HDSA 2024: Community urged to participate in observational studies

Data will help researchers better understand the disease to advance treatments

Marisa Wexler, MS avatar

by Marisa Wexler, MS |

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A brain is highlighted in a silhouette of a person's head, as an illustration for the HDSA convention.

The Huntington’s disease community was encouraged to step up and get involved in observational studies to help scientists better understand the neurodegenerative disorder and accelerate the development of potential treatments.

Participating in research “is the greatest thing that we can do to help expedite treatments for HD [Huntington’s disease],” said Jenne Coler-Dark at the annual convention of the Huntington’s Disease Society of America (HDSA), held last week in Spokane, Washington. Coler-Dark is chair-elect of the HDSA board of trustees.

Observational studies, such as the ongoing Enroll-HD and Power-HD, do not test a therapy on a given patient population, but instead collect data about disease progression and patient experiences.

“The data will help inform researchers on how HD changes over time, and will enable better data to be used in clinical trials,” said Coler-Dark, who herself carries the mutation that causes Huntington’s. “The advantage to everyone in this room is that it can help speed up the time to get therapeutics to patients and improve clinical care.”

“We really need to do our part,” she added.

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Enroll-HD is world’s largest observational study in Huntington’s

Enroll-HD, funded by the U.S.-based CHDI Foundation, is the world’s largest observational study in Huntington’s, currently being conducted at more than 150 sites across nearly two dozen countries.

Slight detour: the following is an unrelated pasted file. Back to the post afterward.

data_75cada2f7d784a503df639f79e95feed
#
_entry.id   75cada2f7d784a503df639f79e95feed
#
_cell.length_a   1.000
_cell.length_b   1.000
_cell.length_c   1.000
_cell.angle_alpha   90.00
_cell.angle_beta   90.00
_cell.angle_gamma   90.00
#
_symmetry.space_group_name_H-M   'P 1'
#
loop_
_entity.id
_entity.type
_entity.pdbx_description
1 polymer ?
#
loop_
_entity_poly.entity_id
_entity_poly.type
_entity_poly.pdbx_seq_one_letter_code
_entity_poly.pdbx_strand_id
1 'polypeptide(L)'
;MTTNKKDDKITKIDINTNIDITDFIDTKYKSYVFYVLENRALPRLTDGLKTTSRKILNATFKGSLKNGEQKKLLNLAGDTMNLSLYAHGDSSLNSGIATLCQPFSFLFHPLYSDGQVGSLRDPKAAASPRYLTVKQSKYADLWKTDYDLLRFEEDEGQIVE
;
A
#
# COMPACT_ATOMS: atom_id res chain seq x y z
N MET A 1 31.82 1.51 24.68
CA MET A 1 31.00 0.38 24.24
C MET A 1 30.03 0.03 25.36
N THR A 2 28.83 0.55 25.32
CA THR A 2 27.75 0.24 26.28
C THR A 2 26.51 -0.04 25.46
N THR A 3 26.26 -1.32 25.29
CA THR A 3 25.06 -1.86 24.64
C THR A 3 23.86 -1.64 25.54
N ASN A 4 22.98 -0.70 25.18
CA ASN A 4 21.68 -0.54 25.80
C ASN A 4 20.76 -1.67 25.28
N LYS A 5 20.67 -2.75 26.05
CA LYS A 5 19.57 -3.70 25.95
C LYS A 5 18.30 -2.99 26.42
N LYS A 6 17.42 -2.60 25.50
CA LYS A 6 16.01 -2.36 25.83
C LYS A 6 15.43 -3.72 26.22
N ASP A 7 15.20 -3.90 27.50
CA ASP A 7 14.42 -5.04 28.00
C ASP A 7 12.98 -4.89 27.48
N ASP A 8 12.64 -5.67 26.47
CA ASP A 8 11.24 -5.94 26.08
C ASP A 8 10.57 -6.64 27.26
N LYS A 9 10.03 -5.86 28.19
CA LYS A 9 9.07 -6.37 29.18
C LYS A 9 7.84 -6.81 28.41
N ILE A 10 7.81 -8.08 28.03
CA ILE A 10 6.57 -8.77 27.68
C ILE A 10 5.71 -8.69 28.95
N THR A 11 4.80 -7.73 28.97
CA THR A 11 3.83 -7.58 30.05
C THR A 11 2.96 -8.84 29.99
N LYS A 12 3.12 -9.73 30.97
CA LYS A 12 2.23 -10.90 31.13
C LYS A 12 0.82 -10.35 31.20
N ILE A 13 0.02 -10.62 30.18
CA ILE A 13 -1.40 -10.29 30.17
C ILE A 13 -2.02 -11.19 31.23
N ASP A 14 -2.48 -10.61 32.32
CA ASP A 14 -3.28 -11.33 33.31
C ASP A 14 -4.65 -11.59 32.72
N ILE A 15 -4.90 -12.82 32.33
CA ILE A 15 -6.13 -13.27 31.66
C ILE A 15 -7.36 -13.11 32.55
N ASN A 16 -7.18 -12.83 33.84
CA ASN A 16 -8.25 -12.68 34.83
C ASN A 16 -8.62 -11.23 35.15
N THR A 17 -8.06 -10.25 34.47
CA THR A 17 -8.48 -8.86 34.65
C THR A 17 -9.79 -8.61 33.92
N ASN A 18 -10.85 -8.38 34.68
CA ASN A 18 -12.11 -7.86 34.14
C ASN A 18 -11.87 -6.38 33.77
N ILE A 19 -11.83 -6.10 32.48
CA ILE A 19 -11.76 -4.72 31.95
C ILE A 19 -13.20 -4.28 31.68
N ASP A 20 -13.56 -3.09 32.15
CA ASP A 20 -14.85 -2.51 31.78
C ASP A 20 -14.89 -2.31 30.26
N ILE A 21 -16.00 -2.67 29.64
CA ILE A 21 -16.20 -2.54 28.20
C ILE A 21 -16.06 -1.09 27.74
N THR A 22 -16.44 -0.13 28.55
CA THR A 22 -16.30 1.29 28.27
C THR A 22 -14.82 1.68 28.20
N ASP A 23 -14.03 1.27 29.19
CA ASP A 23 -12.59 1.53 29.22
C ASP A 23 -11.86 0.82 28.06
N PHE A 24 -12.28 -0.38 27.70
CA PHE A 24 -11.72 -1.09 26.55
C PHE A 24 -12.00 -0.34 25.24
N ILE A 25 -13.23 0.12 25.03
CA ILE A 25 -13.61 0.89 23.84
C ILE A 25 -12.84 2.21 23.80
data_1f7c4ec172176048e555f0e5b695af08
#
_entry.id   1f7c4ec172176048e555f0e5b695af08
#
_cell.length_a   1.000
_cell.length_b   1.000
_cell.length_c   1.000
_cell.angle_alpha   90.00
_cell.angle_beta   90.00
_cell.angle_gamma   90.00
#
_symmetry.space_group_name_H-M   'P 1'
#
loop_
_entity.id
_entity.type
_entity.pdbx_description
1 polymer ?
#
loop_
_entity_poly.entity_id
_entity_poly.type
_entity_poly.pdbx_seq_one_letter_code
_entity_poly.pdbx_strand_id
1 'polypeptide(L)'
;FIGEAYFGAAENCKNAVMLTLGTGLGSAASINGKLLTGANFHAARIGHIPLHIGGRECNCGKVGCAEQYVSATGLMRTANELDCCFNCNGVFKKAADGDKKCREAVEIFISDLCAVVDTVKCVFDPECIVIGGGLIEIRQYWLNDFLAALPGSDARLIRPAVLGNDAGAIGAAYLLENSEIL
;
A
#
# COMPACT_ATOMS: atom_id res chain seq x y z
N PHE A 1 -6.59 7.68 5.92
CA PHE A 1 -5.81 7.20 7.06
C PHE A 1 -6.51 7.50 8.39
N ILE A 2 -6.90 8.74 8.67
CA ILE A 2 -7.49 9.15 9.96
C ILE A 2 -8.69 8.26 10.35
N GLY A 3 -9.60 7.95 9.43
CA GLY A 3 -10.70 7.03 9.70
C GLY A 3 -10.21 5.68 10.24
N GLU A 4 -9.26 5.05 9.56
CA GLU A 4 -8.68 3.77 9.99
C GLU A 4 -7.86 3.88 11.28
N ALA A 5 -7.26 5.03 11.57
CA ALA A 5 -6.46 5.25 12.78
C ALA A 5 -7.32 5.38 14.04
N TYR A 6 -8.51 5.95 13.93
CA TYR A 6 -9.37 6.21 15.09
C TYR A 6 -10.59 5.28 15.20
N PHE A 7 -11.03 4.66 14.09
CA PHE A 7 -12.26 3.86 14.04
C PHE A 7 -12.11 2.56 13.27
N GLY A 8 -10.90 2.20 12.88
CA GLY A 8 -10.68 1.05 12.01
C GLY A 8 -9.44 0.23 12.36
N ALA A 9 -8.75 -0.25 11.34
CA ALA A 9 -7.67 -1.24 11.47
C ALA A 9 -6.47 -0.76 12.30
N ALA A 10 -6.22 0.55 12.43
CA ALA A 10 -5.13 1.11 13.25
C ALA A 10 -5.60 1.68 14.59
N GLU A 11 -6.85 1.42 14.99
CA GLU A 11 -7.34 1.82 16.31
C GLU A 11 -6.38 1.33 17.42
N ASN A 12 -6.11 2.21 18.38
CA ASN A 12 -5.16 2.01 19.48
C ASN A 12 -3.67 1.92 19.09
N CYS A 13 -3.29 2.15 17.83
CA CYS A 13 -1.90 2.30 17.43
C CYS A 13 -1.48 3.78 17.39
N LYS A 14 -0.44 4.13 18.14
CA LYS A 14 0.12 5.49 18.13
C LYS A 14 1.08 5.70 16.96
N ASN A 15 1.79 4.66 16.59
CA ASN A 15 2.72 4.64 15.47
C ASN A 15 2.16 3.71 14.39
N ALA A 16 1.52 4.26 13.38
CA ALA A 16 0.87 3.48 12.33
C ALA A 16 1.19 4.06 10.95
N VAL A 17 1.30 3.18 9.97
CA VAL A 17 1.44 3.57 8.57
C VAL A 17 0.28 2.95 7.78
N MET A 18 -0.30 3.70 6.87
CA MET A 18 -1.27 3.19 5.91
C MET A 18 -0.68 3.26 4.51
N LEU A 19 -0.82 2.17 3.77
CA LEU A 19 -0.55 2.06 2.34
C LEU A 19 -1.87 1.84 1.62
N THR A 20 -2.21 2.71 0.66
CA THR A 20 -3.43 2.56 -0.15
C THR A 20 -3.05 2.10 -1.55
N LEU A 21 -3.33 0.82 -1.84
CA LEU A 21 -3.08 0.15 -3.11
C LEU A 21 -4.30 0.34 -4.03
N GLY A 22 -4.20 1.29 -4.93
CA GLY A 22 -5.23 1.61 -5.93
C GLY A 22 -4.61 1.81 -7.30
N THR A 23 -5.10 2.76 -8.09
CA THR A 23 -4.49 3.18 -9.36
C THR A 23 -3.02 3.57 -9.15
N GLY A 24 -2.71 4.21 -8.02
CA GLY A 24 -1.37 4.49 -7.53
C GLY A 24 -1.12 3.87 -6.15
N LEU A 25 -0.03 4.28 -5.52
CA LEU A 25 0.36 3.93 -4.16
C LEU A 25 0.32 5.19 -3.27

Since its launch in 2012, the study has collected data on more than 30,000 people with Huntington’s, and “more than 8,200 are coming from the U.S.,” said Selene Capodarca, Enroll-HD’s global study director.

About 20,000 participants are still in the study, and some have now been involved for more than a decade, Capodarca said.

“That really speaks a lot about how committed this community is to the study and to research in general,” Capodarca said, adding that having this kind of long-term follow-up creates “a wealth of valuable data for research.”

Participants have to provide a blood sample, and data on medical history, motor and cognitive function, behavior, and ability to perform daily activities are collected through yearly visits.

Enroll-HD is also a clinical research platform that has served as the basis for more than 100 platform studies, or smaller, more focused research efforts to dig into specific questions about Huntington’s. Details about opportunities for participation can be found at the Enroll-HD website.

Capodarca advised patients to talk to their provider about whether they can participate in Enroll-HD or one of the platform’s observational studies.